Nordstrom family tries again to take department store private, forms special committee

Business

A sign marks the location of a Nordstrom store in a shopping mall on March 20, 2024 in Chicago, Illinois. 
Scott Olson | Getty Images

The Nordstrom family is once again considering taking the department store private and has formed a special committee to evaluate bids, it announced on Thursday. 

CEO Erik Nordstrom and president Pete Nordstrom recently told the company’s board of directors that it’s interested in pursuing a take private deal for the 123-year-old department store, Nordstrom said in a news release

As a result, the board formed a special committee of independent and disinterested directors who will evaluate proposals from the two Nordstrom brothers and any others from outside parties.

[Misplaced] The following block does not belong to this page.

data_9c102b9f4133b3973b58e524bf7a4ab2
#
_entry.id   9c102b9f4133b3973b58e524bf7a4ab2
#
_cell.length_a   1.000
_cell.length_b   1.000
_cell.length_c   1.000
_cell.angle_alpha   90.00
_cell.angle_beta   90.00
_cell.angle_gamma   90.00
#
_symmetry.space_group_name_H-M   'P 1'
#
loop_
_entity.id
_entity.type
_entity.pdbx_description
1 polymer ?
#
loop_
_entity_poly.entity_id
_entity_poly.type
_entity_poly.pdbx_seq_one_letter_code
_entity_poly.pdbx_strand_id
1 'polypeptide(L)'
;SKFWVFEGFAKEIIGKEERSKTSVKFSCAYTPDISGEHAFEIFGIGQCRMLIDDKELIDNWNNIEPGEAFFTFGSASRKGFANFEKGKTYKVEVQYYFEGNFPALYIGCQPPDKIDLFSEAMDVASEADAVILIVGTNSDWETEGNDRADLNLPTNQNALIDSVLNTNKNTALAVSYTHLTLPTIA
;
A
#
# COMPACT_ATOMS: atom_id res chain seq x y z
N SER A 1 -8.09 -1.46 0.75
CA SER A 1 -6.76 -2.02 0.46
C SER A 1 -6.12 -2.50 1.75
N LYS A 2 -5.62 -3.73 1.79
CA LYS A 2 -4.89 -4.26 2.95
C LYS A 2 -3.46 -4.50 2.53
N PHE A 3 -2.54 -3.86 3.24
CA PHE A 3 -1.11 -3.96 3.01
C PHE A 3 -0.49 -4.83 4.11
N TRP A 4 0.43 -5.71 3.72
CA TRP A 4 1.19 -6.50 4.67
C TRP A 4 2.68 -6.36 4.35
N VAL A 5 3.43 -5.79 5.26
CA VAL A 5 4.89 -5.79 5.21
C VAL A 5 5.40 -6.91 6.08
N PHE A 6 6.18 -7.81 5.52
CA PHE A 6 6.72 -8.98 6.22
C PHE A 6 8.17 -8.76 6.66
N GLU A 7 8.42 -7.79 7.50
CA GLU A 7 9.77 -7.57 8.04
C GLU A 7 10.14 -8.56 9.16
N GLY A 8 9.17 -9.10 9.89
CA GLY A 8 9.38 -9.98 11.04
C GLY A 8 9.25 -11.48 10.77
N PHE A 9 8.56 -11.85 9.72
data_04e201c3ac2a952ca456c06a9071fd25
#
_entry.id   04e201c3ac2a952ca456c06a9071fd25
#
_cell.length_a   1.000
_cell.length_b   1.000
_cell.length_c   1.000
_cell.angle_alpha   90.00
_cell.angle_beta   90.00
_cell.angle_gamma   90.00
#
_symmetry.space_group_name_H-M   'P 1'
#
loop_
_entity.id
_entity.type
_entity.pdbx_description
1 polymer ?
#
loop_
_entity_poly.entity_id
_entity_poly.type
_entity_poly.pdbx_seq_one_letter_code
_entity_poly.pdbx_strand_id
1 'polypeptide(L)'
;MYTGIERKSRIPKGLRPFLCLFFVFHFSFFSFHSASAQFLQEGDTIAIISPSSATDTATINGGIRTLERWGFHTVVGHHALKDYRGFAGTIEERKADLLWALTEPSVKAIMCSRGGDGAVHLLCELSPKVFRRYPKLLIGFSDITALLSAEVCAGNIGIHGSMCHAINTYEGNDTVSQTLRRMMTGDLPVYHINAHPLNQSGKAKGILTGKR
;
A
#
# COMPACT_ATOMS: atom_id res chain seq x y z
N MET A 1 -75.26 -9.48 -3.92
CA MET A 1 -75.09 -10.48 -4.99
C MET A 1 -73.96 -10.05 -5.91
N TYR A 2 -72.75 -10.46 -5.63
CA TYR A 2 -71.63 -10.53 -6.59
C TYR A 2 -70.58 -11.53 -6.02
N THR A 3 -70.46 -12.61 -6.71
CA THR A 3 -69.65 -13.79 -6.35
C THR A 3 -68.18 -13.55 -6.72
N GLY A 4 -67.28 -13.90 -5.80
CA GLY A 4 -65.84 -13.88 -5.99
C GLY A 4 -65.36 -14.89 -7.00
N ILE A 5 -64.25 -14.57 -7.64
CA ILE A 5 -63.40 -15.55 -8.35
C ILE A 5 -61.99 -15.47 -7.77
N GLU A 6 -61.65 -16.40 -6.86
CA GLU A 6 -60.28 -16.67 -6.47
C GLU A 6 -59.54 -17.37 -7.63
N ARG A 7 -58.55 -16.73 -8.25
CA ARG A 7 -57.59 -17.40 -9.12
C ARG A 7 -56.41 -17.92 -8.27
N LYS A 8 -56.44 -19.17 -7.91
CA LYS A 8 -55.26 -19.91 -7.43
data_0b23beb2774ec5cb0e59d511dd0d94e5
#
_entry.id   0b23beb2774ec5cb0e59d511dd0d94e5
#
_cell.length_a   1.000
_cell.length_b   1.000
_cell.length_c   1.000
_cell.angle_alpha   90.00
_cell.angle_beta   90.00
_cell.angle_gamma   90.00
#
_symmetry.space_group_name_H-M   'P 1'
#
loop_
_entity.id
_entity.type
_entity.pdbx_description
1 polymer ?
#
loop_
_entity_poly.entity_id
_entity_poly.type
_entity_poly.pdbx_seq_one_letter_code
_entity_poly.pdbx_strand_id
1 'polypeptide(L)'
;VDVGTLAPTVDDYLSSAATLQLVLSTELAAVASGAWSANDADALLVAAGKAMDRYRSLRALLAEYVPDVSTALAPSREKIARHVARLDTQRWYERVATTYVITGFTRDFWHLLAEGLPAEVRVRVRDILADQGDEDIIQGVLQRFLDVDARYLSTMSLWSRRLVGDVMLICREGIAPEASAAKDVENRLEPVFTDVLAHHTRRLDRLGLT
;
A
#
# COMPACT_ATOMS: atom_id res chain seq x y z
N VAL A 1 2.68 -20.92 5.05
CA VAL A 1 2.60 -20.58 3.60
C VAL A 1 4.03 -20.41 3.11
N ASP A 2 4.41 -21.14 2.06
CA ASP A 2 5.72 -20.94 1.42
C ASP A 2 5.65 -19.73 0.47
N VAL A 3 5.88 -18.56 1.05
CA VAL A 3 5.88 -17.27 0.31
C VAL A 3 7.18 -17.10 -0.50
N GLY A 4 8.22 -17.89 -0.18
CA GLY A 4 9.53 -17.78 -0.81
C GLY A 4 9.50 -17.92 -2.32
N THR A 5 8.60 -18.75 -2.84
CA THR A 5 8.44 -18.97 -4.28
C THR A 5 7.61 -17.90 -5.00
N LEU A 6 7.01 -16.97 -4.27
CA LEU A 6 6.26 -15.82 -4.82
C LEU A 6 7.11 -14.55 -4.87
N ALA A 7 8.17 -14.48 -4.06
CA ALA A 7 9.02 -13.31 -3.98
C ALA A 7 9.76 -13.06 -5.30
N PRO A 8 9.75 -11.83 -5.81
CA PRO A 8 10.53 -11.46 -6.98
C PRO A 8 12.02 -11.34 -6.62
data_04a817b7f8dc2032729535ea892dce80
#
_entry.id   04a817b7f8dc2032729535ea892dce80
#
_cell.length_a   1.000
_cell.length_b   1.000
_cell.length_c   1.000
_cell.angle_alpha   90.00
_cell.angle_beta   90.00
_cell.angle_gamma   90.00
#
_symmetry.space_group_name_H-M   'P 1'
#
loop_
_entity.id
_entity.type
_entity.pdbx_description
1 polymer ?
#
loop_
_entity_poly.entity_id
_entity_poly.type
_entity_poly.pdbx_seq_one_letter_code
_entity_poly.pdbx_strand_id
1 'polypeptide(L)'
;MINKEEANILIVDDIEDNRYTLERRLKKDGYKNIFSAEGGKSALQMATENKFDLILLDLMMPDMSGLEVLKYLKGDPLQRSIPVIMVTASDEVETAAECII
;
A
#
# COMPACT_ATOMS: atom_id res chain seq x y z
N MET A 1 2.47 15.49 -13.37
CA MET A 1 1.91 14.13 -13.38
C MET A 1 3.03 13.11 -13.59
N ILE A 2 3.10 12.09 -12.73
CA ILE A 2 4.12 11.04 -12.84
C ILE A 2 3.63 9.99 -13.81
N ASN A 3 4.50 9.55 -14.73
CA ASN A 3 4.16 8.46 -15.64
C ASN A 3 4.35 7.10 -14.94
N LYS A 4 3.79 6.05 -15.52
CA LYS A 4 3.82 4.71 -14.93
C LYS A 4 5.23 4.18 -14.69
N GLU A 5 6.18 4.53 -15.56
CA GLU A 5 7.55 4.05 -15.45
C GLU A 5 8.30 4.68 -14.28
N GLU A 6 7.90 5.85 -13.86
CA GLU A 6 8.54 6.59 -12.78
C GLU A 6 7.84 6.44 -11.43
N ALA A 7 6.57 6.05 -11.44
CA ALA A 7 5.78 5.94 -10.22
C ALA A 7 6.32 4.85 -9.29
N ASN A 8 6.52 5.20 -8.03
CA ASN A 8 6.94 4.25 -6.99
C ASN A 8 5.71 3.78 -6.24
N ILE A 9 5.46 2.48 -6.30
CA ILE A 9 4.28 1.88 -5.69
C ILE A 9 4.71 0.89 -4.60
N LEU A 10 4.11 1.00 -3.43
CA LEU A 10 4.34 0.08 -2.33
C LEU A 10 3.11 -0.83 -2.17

The company said that Nordstrom’s board “is committed to enhancing shareholder value” and the committee will determine if any potential bids are in the best interest of the company and its owners. 

The department store warned that there’s no assurance a deal will happen or be approved. 

In 2017, private-equity firm Leonard Green & Partners came close to taking the company private but the deal ultimately fell apart

At the time, management was hoping going private would allow it to make the investments it needed to help it adapt to a shifting retail landscape without the constant scrutiny that comes with a public company. 

The announcement comes as department stores face an uncertain future and grapple with declining sales. Many of the brands that have long relied on department stores to drive their revenue are now focusing on their own stores and websites and are less interested in working with wholesalers. 

Nordstrom’s interest in going private was first reported by Reuters last month. Shares rose about 2% in extended trading after the news was announced and are up about 1.5% year to date, as of Thursday’s close.

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